It has been a tough year for apartment owners. Rents have fallen in most markets in the Seattle area, and eviction moratoria have created confusion and mixed messages and expectations. Getting back to stability will take a while.
Meanwhile, rents remain high in the area for many households. Even with recent drops, too many households will pay too much of their income for monthly rent. The Census Bureau keeps track of this problem through a statistic called GRAPI, or Gross Rent As Percentage of Income. As a rule, rent should not exceed one third of a household’s gross income, but it often does.
Figure 1 shows the share of renter households in larger cities in the region that are paying more than 35 percent of their income in rent (the chosen cities had a reasonable margin of error in the data from the American Community Survey’s 2015-2019 average).
Half of all renter households in Lynnwood would be considered “rent burdened,” and we can assume that within that 50 percent, a large number of households are paying much more than 35 percent of their income in rent.
But note that the cities with the highest rate of rent burden are also markets that would be considered more affordable. In other words, lower income households are gravitating to places they can just barely afford. Figure 2 shows the relationship between rates of rent burden and rent levels. (The rents shown are from June, 2019, corresponding to the final year of the ACS average)
There is a remarkably strong negative correlation between rent burdens and rent rates. Expensive markets have squeezed out those who cannot pay as much, and landlords in those markets are less likely to rent to a household that seems financially stressed.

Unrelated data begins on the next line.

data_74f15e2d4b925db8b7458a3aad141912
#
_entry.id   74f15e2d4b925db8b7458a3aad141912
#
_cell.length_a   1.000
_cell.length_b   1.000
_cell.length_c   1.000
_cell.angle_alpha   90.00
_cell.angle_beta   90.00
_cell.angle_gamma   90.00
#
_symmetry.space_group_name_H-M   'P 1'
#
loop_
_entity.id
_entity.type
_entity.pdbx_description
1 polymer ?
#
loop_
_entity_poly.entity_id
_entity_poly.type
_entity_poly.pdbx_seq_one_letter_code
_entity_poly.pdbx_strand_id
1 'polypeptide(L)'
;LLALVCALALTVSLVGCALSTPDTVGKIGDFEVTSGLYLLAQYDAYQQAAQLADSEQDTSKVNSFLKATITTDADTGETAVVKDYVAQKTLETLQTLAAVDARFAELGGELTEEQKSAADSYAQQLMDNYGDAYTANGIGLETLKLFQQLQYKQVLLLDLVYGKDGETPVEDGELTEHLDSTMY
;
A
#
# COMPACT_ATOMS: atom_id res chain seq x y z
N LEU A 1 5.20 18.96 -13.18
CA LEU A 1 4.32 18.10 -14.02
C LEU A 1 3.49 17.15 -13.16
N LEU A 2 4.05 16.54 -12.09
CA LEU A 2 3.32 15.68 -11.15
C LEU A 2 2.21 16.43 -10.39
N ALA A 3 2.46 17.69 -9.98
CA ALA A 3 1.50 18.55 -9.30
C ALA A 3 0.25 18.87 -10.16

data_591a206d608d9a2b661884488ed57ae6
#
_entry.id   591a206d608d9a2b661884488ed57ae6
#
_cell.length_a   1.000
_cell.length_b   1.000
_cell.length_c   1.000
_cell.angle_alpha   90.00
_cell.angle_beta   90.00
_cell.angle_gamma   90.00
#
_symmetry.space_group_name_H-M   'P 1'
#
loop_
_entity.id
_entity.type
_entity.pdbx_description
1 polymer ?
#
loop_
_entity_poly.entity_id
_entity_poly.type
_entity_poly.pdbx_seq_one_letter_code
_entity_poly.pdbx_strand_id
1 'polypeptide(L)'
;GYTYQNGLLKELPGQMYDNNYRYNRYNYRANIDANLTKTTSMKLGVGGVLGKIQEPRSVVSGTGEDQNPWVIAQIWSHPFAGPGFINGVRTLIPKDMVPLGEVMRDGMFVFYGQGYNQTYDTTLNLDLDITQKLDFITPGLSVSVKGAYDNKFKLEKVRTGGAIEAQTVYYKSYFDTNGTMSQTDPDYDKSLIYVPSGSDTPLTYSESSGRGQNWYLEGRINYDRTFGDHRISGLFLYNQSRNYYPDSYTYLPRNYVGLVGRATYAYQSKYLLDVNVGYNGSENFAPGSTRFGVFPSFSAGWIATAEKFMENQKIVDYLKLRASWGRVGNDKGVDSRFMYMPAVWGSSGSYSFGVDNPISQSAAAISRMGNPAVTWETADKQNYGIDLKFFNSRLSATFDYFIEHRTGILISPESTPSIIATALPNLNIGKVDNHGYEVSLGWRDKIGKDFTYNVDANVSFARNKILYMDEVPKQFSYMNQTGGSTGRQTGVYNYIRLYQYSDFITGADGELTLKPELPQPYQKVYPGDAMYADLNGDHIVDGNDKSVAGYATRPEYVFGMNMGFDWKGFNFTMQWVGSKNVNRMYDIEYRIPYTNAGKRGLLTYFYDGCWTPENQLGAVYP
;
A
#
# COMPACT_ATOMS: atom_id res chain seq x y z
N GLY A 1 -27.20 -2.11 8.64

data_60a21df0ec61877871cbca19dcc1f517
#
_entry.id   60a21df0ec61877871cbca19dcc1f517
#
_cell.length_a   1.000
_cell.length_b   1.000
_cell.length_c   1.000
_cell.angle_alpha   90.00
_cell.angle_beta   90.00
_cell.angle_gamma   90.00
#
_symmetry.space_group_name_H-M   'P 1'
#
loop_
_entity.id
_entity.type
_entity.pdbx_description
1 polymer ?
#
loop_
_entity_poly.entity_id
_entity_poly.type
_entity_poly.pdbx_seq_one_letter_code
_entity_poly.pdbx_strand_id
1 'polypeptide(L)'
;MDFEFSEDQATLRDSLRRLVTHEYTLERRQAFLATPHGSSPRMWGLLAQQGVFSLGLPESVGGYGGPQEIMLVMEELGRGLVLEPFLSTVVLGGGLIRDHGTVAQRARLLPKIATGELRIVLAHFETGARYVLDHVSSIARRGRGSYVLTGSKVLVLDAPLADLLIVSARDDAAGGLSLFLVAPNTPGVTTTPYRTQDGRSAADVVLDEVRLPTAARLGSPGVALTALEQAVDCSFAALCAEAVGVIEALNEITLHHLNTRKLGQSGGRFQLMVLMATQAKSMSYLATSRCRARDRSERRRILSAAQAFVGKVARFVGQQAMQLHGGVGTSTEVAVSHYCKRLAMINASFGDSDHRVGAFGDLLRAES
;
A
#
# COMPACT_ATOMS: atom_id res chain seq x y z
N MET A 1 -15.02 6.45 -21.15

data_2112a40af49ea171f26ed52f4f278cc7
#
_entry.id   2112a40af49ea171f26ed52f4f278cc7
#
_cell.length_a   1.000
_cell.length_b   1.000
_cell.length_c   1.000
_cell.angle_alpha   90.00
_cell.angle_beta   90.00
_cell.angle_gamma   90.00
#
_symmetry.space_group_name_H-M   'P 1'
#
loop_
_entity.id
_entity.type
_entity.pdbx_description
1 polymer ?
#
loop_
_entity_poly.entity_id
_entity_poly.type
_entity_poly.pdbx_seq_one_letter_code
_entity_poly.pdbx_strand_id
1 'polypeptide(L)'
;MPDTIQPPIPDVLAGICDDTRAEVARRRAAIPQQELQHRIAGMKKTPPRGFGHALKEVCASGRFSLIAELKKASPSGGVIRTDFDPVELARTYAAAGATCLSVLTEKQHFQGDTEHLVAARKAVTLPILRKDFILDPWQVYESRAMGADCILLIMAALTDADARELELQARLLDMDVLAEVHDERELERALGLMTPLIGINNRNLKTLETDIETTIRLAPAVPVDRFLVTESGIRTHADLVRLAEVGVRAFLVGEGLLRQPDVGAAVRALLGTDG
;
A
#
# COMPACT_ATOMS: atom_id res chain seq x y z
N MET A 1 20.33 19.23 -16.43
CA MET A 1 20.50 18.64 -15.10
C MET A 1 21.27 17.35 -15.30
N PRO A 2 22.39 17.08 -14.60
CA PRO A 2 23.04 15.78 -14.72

The drops in rents we have seen in the past year have mostly happened in expensive markets where renters have bee less likely to be burdened. Rents in markets that are both more affordable and have high rate of rent burden, have actually risen. Rents have risen sharply in Tacoma and Lakewood, and have risen more modestly in Everett, Kent and Federal Way. Rents have fallen slightly in Lynnwood.
We are starting to see an equalization of rents across the region, with rents falling in expensive areas and rising in less expensive areas. If, indeed, fewer people need to commute to Seattle, Bellevue and Redmond, this makes sense. The classic theory of metropolitan economics says that rents should fall as commutes lengthen. So if, as a practical matter, commutes are shrinking for residents of outlying areas (because they can work at home) we would expect rents to go up there. At the same time, if the commute savings of being close to employment centers shrinks, rents in central area should decline.
The settlement of rent patterns around the region is yet another case of waiting to see how much commute patterns change. A daily commute to downtown Bellevue from an affordable apartment complex in Kent would have been a daunting prospect a year ago. But if a renter is looking at commuting only two or three days a week, on less congested roads, that commute might be worth saving some money by not renting in the expensive Bellevue market.
This equalization will be brutal for the lowest income renters. If markets like Kent and Federal Way continue to get more expensive, the lower income renters now living there have few choices of where to go as they are priced out. And falling rents in Kirkland or Redmond will do little to help a household that can barely afford to live in the least expensive markets.